A maintained strict unity of command is essential and clearly defines responsibility and accountability. At McLeod Regional Medical Center, all staff members are appointed one unit supervisor to whom they report. The unit supervisor reports to the department head, and he or she to their assigned assistant vice president. This single-reporting relationship gives each employee a clear description and expectation for whom they are to report to (Leibler, 2008). McLeod Regional Medical Center was honored with the 2010 Quest for Quality Prize. Our hospital used reflection to build organizational success.
Leaders analyzed why the hospital won this recognition and identified six core success factors that attributed to our organizational design success. These factors included: physician leadership, prioritization of work, use of improvement methodologies, executive engagement, a change theory, and infrastructure dedicated to help the improvement work. Through the identification of these factors, our executive leaders looked for opportunities for organizational growth and further success. For example, our hospital system tested and implemented the rover program.
A designated intensive care unit nurse visits at-risk patients throughout the hospital during her or his shift. He or she evaluates and analyzes disease process, further needs in care, and appropriate patient assignments (Intensive care unit verses floor admission). Over the last three years, our hospital has seen a 20% decrease in mortality rates. This improvement has enhanced patient care, given new job opportunities, and now shows why McLeod Regional Medical Center is a nationally known top-rated hospital system (American Hospital Association, 2010).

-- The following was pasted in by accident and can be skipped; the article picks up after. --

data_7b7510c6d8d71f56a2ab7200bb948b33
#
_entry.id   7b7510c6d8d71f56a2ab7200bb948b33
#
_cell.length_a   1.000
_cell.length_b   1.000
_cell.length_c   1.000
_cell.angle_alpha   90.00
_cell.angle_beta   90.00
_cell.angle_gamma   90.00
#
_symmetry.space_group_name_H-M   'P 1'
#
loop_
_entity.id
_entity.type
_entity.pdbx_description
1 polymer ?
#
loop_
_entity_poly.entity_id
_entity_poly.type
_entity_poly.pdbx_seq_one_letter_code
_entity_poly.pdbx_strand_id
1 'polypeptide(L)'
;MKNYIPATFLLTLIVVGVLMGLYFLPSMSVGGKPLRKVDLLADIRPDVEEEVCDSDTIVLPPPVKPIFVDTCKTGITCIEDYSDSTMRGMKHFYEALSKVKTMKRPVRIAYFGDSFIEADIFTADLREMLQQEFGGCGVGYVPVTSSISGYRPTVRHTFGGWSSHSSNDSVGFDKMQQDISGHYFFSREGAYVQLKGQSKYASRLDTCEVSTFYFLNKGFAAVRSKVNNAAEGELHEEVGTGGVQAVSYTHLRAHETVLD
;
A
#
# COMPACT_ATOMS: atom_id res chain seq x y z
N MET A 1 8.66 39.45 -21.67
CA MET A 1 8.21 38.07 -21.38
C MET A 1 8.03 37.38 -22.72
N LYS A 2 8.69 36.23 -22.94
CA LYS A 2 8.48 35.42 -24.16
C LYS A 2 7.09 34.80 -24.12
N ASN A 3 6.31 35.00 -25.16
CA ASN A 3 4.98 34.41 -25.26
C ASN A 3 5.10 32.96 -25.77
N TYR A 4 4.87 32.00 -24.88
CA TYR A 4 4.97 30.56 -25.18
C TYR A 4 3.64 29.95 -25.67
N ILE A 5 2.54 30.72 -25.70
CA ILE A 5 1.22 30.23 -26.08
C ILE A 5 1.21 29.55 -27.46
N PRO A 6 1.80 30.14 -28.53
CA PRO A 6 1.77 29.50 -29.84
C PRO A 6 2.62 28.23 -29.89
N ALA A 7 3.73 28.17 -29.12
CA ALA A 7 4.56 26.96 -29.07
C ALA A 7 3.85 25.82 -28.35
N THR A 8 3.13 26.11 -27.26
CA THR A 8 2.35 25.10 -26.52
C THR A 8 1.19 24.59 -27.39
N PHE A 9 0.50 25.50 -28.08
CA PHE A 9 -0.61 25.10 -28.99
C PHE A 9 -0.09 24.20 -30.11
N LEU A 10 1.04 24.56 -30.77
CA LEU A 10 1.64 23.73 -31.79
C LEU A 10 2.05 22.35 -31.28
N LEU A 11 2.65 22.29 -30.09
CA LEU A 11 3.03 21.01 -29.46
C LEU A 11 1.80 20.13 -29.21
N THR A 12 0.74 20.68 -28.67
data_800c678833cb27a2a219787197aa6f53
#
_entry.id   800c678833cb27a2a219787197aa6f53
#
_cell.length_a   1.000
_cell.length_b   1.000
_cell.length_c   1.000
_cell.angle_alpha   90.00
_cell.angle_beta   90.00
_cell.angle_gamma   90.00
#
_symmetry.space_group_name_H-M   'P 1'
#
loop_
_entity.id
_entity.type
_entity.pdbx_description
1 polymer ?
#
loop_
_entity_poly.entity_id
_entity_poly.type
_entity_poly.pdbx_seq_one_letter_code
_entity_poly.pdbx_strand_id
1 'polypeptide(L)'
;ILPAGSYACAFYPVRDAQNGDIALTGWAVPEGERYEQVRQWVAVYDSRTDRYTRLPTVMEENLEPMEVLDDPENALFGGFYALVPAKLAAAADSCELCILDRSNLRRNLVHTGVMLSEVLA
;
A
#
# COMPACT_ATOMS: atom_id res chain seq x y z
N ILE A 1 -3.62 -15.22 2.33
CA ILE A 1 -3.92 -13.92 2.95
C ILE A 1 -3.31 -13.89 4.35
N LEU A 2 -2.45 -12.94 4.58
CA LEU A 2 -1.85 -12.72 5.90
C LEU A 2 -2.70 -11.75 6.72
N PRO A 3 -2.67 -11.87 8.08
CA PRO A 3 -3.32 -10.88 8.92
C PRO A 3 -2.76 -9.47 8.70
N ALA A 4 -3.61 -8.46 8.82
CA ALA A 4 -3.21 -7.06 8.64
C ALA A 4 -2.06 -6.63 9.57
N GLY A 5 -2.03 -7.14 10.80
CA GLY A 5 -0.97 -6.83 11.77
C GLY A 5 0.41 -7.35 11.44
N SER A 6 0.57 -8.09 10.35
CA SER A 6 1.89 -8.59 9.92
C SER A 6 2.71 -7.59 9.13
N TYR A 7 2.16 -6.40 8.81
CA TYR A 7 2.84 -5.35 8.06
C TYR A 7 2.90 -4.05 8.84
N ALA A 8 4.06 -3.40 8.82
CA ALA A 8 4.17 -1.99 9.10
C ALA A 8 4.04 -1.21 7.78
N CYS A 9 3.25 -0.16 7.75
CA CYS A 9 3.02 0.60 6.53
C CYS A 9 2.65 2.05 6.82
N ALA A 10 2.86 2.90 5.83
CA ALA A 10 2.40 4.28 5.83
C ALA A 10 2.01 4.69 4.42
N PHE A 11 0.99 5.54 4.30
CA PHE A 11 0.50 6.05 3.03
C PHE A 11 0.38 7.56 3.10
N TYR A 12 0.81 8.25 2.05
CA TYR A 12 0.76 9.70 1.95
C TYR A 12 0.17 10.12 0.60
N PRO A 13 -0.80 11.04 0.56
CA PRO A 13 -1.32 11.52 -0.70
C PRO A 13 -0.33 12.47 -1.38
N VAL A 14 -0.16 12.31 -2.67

Internal Defining Factors Important internal factors that McLeod Regional Medical Center believes every employee should possess are knowledge, attitude, and core values. The absence or presence of these factors may either initiate or restrain an organization’s growth. Knowledge heightens awareness of risk factors and gives reason to warrant action. Educational knowledge gives accurate instructions for appropriate ORGANIZATIONAL DESIGN PAPER 4 patient care. A strong or weak knowledge base can increase or decrease outcomes and patient satisfaction scores.
Although knowledge is an important factor, success is not only defined by skills and education, but through self-belief and drive. McLeod Regional Medical Center screens a potential employee’s core values in the interview process. An employee’s core values should match the organization’s core values in order for the organization to succeed. The employee’s attitude and drive will reflect his or her core values. If they believe in the organization’s goal and values, they will be driven to succeed and become advocates for the patient and the organization. Attitude stimulates drive, participation, and growth (Liebler, 2008).